Beautiful movie star Natalie Portman, plays Nina in Darren Aronofsky’s gory ballet tale Black Swan, where she transforms herself from timid ingenue to powerful maenad.The film is set in a ballet company where dancers vie for the attention of a coldly knowing choreographer; when he casts the virginal, anorexic Nina to star as Odette/Odile, the white swan and the black swan in Swan Lake, she must literally break through her body and lose her mind to be reborn as an artist.
Portman’s performance is a tour de force that takes the audience inside Nina, keeps you with her as she transgresses taboos, and makes you participate, for a few thrilling moments when Nina becomes the swan, in the kind of transcendent self-loss that only artists know.
A vegetarian at home and a vegan when out, she orders a thoroughly eccentric meal: field greens followed by a soft pretzel with mustard, and an elderflower spritzer.
“I swear, I eat. I ate a bagel an hour ago. I consume my own weight in hummus every day. I cook a lot, and I even do vegan baking.
“I like pleasure, I like joy. I’d never get to the point where I would starve or injure myself like Nina does. I’m the opposite when I’m hungry, I eat, and I always make sure I’m eating something delicious. I’m tough on myself in terms of the standards I want to live up to, but that’s also part of my pleasure: knowing you are being your fullest self. Being your fullest self is a lot of work.
Portman is given to extremes: It’s almost more important for me to be going at something full force than what the specific thing actually is.
When Darren Aronofsky first met her to discuss Black Swan ”at Howard Johnson’s in Times Square, of all places”it was ten years ago, Portman was a junior in college, and there was no script. He explained it was about an artist who has a double and battles with her own ego, and said, You will have a sex scene with yourself.
She has two: the first when Nina follows her choreographer’s orders to pleasure herself, and the second with a rival dancer, played by Mila Kunis. The scene is jolting. Lesbian scenes, sex scenes, they’re all over the place!says Portman. But because it’s me, people are shocked. I see the value of a good-girl persona, it’s so easy to subvert it!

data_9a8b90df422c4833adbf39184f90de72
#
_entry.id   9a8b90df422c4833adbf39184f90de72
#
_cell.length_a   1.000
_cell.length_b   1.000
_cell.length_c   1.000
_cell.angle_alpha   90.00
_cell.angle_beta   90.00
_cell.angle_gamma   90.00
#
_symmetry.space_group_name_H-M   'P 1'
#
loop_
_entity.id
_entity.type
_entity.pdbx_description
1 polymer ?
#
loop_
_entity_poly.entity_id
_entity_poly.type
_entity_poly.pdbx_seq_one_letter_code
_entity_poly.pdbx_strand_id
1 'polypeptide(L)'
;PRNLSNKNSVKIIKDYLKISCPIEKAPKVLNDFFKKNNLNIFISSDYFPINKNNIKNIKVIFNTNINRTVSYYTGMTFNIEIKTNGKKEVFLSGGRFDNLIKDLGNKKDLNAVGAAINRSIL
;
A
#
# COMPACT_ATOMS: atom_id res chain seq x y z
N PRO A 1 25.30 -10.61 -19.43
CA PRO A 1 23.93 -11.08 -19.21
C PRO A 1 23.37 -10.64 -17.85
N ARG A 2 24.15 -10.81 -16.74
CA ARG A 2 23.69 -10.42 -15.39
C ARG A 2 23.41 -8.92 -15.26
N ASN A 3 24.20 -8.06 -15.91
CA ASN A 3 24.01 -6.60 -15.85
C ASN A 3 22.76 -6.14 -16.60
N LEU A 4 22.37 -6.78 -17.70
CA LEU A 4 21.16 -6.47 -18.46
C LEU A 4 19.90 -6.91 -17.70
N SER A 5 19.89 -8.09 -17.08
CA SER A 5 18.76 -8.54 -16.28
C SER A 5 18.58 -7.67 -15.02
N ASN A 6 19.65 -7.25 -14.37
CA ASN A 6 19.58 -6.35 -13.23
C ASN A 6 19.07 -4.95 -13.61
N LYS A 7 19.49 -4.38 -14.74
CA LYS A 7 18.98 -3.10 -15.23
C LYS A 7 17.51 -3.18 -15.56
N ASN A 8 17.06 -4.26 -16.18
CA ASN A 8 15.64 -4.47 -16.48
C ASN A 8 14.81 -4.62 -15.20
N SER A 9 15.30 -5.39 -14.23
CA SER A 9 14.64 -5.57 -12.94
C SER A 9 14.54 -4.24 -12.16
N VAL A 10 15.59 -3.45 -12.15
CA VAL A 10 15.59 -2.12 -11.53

She’s been subverting it for years. There was the stripper Alice in Mike Nichols’s Closer in 2004; there was her tough, charming Sam in Garden State (Zach Braff whispered, Harold and Maude so I played her as Ruth Gordon).
She did an uproariously badass rap video on Saturday Night Live in 2006, all fists and suck and fuck. I think everyone was relieved I could be uncareful, she says.
Her next film, out this month, is a comedy with Ashton Kutcher about a woman doctor who wants sex but not love. It’s just been titled No Strings Attached, after being known as Fuck Buddies. She’s proud of what she does in Your Highness, a sword-and-sorcery slacker epic due in April.
Its director, David Gordon Green, explains, She’s this warrior princess who’s dirtier and more foulmouthed and more violent than everybody else. People get energized when they see what she’s doing. She’s hilarious.
Portman has started her own production company with a partner, Annette Savitch. Handsomecharlie Films is named after both Chaplin and departed dog of hers. They’ve already produced a comedy called Hesher, starring Joseph Gordon-Levitt, and are developing a girl pot comedy called Best Buds.
We’re very into female comedies; there just aren’t enough. We’re trying to go for that guy-movie tone, like Judd Apatow’s movies, or The Hangover but with women who are generally not allowed to be beautiful and funny, and certainly not vulgar.
Portman is in favor of vulgar. There’s a difference between being in a bra and underpants as an object on a men’s-magazine cover and playing yourself a woman with desires and needs who loves and laughs with her friends in a bra and underpants. You become an object if you simply put it out there.
Most movies are made by men, it’s totally natural that they’re going to present their worldview, so we’re trying to find more women who are writers and directors who are expressing their worldview.
Did you see Tiny Furniture? Lena Dunham wrote, directed, and starred in it; she’s 23, and it is just amazing. She walks around in her underwear for the whole movie; it’s harsh.
She’s the subject, she’s not the object, and it’s beautiful that’s the kind of thing we need more of.
by Joan Juliet Buck | photographed by Peter Lindbergh